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  1. #1
    Retired Staff
    Join Date
    Dec 2008

    Default 'Michael never had a normal life'

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    The constant media attention and scandal turned Michael Jackson into a loner and a ‘cold’ person, says choreographer Kevin Stea.

    Stea is half-Chinese, half-Welsh by birth, and an American model, singer and choreographer who’s worked with the likes of MJ, Madonna, Prince, Ricky Martin, George Michael, Celine Dion and the *****cat Dolls. He worked with MJ first on Black Or White, and then on Blood On The Dance Floor. Excerpts from an exclusive interview to DT:

    What was it like working with MJ?

    The first time I met MJ, he was really fascinated by the knee pads that I got from Madonna’s tour. He didn’t talk about business right away. I remember how enthused he was with the way the video of Black Or White ended. He was excited because the technology – digital morphing which allowed one face to turn into another and MJ into a panther – was used for the first time. MJ was gregarious, fun and had a great sense of humour.

    You’ve worked with both Madonna and Michael – whom did you find more easy/difficult to deal with?

    I don’t think either of them was difficult to work with. I feel that Madonna is quick to judge. If she doesn’t like you, she doesn’t like you. And you won’t be working with her for long if she doesn’t like you. She’s more resistant to ideas. If she likes it, she likes it and if she doesn’t, it takes a lot to convince her. You have to say ‘the idea looks amazing’, ‘you have to trust us’ to convince her. Michael was more creative and hired the best people. So he did listen to their ideas. He was accessible and very open. It could’ve been because of the way I met him.

    MJ’s father has said, ‘I wish the world recognised Michael when he was living?’ Do you identify with that?

    A lot. After so many years of speculation and drama, with his name dragged into several controversies and scandals, it was difficult to make a comeback. He got a lot of unfair judgement. I think people never put themselves in his shoes. MJ never had a childhood. Even in real life, he was a performer. He spent all his life on stage. People expected him to act like a normal person and have normal reactions to situations, but he never lived the life of a normal person. People judged him as if he were any other person, but his life was so different from us. He was so isolated and started his career at such a young age.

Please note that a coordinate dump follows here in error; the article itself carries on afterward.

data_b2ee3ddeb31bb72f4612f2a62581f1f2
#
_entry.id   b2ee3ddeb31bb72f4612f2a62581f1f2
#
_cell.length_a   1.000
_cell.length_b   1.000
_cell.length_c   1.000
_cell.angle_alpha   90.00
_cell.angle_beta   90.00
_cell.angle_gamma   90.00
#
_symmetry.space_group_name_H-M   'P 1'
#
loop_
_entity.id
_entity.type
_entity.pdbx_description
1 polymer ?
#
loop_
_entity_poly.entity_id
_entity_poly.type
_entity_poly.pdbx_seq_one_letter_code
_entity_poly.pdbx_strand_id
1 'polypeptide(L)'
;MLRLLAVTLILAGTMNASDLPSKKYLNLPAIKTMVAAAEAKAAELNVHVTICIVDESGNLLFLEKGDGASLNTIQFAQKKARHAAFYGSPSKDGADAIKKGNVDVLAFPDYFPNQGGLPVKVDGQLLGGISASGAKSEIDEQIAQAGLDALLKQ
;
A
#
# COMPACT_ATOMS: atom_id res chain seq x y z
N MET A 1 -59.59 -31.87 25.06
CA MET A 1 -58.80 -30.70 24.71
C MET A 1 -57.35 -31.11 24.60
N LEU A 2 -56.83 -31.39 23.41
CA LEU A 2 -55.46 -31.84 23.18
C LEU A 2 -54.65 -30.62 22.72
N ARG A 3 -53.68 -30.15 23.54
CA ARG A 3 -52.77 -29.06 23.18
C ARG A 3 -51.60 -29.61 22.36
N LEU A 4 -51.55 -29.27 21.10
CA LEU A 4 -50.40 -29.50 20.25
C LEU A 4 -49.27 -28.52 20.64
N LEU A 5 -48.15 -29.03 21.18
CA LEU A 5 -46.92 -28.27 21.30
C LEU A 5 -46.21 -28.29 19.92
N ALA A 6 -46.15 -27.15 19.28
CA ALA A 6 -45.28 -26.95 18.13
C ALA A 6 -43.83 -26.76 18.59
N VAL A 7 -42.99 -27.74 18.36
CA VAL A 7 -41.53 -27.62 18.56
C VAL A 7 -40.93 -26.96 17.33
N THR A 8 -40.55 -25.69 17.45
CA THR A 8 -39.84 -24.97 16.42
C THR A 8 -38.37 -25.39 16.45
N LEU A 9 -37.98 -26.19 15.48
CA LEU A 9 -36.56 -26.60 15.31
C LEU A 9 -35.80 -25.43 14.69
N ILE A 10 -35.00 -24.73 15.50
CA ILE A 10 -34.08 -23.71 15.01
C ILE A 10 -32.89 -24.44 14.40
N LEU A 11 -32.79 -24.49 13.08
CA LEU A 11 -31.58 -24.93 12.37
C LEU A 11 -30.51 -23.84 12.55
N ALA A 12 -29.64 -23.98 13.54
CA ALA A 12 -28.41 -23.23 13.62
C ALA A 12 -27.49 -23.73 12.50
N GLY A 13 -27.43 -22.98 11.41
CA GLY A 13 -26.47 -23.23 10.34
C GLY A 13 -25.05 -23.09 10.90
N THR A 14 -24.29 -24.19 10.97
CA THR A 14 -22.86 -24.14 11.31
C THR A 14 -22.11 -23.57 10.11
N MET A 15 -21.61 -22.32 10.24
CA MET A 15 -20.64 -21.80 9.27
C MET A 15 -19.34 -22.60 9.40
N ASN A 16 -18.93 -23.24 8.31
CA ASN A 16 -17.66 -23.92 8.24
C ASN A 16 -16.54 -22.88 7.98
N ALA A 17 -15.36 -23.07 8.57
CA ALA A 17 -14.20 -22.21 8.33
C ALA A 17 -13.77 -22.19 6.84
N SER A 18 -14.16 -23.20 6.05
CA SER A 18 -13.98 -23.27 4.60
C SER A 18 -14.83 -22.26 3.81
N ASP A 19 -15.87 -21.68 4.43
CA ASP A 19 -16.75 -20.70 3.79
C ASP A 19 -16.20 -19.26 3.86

You say he was isolated despite his popularity. Why do you think that was?

    Isolation is natural, especially when you reach that level of popularity and know that your fans are absolute fanatics. MJ longed to experience normal things – like camping, or going out for movies. He wanted to enjoy simple, mundane things that we take for granted. It was like looking at the other side of the mirror. We look at him and say, wow, what a life he had, but he also looked at us and said the same thing.

    MJ was in the news for his dependence on drugs and charges of molesting minors. Did all this affect his relationship with his colleagues?

    I’ve worked with him before the scandals happened, and also during the time he was embroiled in them. He was a different person the last time I worked with him, for Blood On The Dance Floor. MJ was much colder then. He wasn’t happy; there was no joy for him in doing a project. His projects earlier were his babies, through which he expressed himself. There was a lot of pressure on him, which was the biggest tragedy. It was tragic to see someone so loving, crushed by the public opinion and accusations. I don’t know how many people can really handle that pressure.

    What do you have to say about MJ’s conversion to Islam?

    That was a personal choice. Everyone follows some form of spirituality. He also followed what he could.
    Tell us about the making of Black Or White.

    MJ had high expectations from this video. We originally shot it with a much simpler background. After going through the video, he realised it wasn’t getting his message across. He then decided to re-shoot the video.

    Did you choreograph the steps for Michael or did he do them himself?

    I was the associate choreographer, so my job was to teach him the steps. I didn’t create the steps, I worked on them with other choreographers and got to teach Michael.

    Black Or White has Thai, Latin American, Indian and Russian troupes in it. Did Michael discuss the concept with the team?

    Yes, he did. According to the original concept, MJ was to appear in aesthetic groups which were expected to follow his dance steps. But a lot of thought went into it and Michael finally decided to join each group and pay respect to their cultures. I also thought it more appropriate.

    Was it tough for MJ to learn the Indian dance steps?

    It was challenging. He worked hard on learning the nuances of the dance form. Since there was a story behind each step, it became much easier.

    With tracks like Heal The World, did he manage to spread a positive message?

    He was in a unique position that enabled him to share such a crucial message with millions of people. It is commendable of him to have chosen so many powerful messages. These tracks will remain powerful forever.

    Is there any way in which MJ inspired you?

    He inspired me to be myself and not imitate others. He wanted me to do my best. If I have been a singer, model and choreographer, it is all because of MJ. These are all ways of expressing yourself and being creative. MJ understood his music as a creative expression. I have been inspired by that and had a lot of fun doing every bit of all that I have done so far.

  2. #2
    Kal Ho Na Ho
    Join Date
    Aug 2008
    India & Cambodia


    Thank You Very Much



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